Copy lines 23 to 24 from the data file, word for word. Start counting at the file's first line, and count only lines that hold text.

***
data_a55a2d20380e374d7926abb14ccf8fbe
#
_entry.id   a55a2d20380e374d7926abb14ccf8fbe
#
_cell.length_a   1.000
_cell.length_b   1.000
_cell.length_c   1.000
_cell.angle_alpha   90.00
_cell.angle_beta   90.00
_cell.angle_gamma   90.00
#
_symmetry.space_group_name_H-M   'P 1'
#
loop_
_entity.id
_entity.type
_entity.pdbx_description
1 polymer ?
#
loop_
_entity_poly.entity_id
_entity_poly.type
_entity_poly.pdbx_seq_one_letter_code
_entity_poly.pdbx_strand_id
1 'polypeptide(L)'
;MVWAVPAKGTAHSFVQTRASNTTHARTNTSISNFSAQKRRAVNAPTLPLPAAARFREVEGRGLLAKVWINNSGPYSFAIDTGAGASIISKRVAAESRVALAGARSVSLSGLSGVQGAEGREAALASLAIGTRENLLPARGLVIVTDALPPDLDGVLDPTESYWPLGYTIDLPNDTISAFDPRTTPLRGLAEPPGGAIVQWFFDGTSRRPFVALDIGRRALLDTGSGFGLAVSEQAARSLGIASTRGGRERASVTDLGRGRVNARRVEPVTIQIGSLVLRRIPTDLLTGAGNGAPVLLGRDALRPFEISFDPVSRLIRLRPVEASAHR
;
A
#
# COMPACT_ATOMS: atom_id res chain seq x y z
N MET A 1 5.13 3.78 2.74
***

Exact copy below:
_entity_poly.pdbx_seq_one_letter_code
_entity_poly.pdbx_strand_id